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Prof. Decker is professor of Practical Theology in the Protestant Reformed Seminary.

“And the things that thou hast heard of me among many witnesses, the same commit thou to faithful men, who shall be able to teach others also.” II Timothy 2:2

God has done great things for us! He has given us another professor. Our new professor is a gifted man, a man committed with all his heart to the Reformed faith. This means that our seminary can not only continue, but also progress and grow.

What a blessing this is. In these days when the foundations are being shaken and when many cardinal truths of the Reformed faith are denied, God has given us a man who believes the inspired, infallible Bible, a man well qualified to teach and defend the truth of Scripture. For this we ought to be profoundly thankful to our faithful God and deeply humble. The task is enormous; the responsibility awesome. But with God all things are possible. By His grace the work can and shall be done. And God’s will be the glory.

This text contains an obviously personal word of the apostle Paul to Timothy, his spiritual son. I am not Paul and Rev. Engelsma is not my son. But as part of the inspired Word of God the text certainly expresses the calling and work of a Professor of Theology and thus too the place of the Seminary within our churches.

The apostle Paul is nearing the end of his life and is concerned that his spiritual son, Timothy, a young minister, be strong in the grace of Christ Jesus. Timothy must remember what he had been taught, the truth of the gospel. And Timothy must commit that truth to faithful men who shall be able to teach others. These faithful men are future ministers of the gospel. All of this is highly necessary. The ministry must continue. In this way, by means of the preaching of the Word, the Son of God gathers, defends, and preserves the church. God is pleased to save His church by means of faithful men who are able to teach others. It is essential, therefore, that the truth be committed to these men. The question is, to whom must the truth be committed? The text answers, “faithful men who shall be able to teach others also.” These are faithful men. They are men full of faith. They are men who are therefore trustworthy or reliable, men upon whom the churches can depend to do the work of the ministry.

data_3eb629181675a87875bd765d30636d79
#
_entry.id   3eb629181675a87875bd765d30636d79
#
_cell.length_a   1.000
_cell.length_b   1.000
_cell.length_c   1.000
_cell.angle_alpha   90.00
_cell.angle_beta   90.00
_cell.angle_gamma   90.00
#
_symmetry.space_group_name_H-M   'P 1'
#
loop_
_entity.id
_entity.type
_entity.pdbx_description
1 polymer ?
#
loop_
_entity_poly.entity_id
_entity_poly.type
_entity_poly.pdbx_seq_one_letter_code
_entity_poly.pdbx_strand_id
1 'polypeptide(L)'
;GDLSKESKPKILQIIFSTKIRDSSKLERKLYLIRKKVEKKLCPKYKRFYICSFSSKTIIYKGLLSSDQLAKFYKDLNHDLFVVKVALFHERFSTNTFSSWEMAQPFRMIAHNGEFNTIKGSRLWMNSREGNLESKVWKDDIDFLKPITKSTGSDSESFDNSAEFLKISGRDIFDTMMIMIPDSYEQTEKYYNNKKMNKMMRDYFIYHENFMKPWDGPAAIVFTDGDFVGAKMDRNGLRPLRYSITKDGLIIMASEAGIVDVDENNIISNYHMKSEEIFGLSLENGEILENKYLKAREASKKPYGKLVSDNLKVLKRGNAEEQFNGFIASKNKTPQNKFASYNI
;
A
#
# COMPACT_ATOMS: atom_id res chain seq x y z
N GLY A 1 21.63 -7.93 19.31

Certain essential spiritual gifts characterize a faithful man, gifts from God apart from which a man cannot be considered faithful. The first of these spiritual gifts is spirituality or genuine piety. A faithful man is a child of God. It is true that there are hypocrites in the ministry. God even uses false prophets like Balaam to bless His people. Two things may be said about this. These never last. Sooner or later they are exposed and leave or are put out of the ministry by discipline. And these are not the rule but the exceptions. Ministers must be spiritual, pious, godly men. They must be men saved by grace through faith in Jesus Christ, God’s gift. They must be men in whose hearts burns the love of God in Christ. They must be men who love God and God’s people, His church and cause. They must be men who have, as one writer put it, “a fascination with the Bible” and who live exemplary Christian lives.